"Let those who ride decide" is the frequently-heard cry when the topic of mandatory helmets for motorcyclists comes up. In the Empire State, the decision is made for them and a federal court just proclaimed a controversial police enforcement tactic is indeed legal. New York is one of 19 states that requires head protection, and the New York State Police are serious about enforcing that law. Troopers regularly conduct bike helmet roadblocks, watching for riders with the wind in their hair and pulling them over, sometimes en masse. Several aggrieved and previously ticketed motorcyclists sued the State Police claiming the helmet checkpoints violated their Fourth Amendment protection against unreasonable search and seizure.
"We disagree," said the U.S. Second Circuit Court of Appeals, the roadblock tactic is not an illegal search because the courts have created a special need exemption allowing roadblocks that serve a particular government need, in this case, the need for motorcycle safety. New York State attorneys showed the court data on motorcycle fatalities, noting that the number of deaths decreased by 17 percent in the same year police increased the number of helmet tickets they wrote by 2,175 percent. That showed causation, the justices decided, and also showed the primary purpose of the roadblocks is safety.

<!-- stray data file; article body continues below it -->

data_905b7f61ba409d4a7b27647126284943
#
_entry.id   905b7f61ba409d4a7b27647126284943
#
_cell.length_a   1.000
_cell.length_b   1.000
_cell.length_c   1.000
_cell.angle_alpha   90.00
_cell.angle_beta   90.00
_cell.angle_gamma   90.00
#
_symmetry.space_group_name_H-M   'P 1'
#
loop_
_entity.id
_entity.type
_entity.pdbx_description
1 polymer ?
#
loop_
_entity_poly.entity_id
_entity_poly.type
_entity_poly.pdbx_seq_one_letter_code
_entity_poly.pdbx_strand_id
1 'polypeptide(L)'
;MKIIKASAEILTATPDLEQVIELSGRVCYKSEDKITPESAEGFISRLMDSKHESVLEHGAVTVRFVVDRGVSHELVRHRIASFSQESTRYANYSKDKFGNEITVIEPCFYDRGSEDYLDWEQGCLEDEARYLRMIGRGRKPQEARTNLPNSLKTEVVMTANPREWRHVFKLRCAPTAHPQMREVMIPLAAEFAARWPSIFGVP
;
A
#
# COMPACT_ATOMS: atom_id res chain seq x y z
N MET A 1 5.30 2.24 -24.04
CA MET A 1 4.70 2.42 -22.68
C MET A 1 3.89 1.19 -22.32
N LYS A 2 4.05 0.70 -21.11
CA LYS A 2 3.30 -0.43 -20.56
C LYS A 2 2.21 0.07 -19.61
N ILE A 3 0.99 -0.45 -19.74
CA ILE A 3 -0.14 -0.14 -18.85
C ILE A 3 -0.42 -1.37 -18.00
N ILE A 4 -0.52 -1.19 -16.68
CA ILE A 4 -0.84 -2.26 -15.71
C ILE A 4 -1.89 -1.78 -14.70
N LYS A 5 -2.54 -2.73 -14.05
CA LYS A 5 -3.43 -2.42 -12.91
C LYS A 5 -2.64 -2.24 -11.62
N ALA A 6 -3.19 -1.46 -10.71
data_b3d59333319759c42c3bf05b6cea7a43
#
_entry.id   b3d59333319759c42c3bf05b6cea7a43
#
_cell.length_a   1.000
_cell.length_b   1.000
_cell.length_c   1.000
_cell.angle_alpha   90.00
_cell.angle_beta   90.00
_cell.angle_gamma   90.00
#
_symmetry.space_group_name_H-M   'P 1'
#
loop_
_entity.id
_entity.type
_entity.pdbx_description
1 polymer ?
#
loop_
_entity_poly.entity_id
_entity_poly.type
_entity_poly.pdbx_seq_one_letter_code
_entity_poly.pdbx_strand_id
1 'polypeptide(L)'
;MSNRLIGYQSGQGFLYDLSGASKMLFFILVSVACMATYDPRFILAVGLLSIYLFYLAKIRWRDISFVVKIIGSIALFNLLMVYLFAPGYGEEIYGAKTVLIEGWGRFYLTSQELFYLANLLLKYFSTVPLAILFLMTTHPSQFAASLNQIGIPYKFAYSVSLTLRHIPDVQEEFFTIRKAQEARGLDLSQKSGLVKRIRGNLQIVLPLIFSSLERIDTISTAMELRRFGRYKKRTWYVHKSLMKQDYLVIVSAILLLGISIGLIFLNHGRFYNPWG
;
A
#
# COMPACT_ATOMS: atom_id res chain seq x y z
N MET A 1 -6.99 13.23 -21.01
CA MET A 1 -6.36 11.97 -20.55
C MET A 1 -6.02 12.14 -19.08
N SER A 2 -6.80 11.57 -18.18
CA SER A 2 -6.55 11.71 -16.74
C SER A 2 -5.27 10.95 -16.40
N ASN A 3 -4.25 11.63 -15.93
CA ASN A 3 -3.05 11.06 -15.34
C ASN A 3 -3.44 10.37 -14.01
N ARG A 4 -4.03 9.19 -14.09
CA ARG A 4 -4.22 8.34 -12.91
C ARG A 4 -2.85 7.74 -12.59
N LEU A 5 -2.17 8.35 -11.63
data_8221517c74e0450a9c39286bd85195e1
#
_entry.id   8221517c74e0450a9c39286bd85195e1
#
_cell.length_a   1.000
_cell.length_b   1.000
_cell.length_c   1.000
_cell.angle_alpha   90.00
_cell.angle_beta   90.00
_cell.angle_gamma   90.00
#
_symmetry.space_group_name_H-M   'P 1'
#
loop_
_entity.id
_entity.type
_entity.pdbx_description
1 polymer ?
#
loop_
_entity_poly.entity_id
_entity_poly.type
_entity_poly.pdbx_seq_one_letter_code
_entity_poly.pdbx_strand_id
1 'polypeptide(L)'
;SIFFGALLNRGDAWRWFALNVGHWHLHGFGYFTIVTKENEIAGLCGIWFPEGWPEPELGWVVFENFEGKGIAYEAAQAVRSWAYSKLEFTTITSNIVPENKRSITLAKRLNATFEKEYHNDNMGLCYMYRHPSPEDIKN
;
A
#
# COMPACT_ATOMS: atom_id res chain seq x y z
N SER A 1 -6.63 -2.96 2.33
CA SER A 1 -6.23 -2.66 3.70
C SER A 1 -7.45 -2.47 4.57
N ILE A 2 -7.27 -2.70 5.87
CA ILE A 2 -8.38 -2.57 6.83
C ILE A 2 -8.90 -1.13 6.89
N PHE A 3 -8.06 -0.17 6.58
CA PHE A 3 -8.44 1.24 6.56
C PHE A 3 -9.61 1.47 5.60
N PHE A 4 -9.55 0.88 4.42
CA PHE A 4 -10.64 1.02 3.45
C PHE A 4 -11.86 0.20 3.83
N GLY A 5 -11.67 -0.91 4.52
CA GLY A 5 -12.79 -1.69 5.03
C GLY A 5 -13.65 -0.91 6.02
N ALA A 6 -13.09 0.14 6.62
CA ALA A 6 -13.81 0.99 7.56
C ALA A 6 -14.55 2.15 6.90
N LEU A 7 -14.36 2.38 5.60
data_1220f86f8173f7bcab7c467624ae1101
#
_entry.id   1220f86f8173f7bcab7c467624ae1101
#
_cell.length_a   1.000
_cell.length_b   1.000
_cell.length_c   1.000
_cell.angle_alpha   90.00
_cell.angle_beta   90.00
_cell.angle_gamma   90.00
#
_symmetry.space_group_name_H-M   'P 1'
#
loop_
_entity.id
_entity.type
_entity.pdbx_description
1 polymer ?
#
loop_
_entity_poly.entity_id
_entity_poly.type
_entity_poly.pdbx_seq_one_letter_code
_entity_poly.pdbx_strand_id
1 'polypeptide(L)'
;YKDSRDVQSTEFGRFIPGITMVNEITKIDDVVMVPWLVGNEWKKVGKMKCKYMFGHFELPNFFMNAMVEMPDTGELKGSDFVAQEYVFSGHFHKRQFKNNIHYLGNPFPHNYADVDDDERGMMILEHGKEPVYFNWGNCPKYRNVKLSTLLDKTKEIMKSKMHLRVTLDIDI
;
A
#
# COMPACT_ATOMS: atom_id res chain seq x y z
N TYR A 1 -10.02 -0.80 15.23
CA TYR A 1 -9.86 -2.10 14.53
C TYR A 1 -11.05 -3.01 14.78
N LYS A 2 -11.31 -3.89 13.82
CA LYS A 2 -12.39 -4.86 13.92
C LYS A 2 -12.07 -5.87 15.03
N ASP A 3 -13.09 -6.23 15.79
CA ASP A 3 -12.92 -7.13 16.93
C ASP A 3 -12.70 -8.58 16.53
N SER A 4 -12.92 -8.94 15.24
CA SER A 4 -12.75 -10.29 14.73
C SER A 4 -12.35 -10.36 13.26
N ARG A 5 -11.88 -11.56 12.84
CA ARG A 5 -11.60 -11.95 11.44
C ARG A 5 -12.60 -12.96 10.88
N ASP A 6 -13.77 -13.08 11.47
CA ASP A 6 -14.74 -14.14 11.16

The roadblocks began in October 2007 and the first one was set up on Interstate 84 specifically to catch motorcyclists returning from a rally across the border in Connecticut. Troopers posted a sign ordering all motorcyclists to get off at a rest stop, and about 280 motorcycles were herded into the parking area. Bikes were closely inspected and police wrote 104 tickets, most for helmet law violations. It was two other roadblocks in June 2008 that triggered the lawsuit. One biker was detained for 45 minutes, and the following week, two others were held for a half-hour. A trial court ruled that the state's need to preserve driver safety outweighed the interference with individual liberty. The appeals court agreed and upheld the dismissal, saying the state showed that the safety roadblocks work and do not unreasonably deprive riders of their Constitutional rights.
Source: TheNewspaper.com, "Federal appeals court upholds motorcycle roadblock," Dec. 7, 2012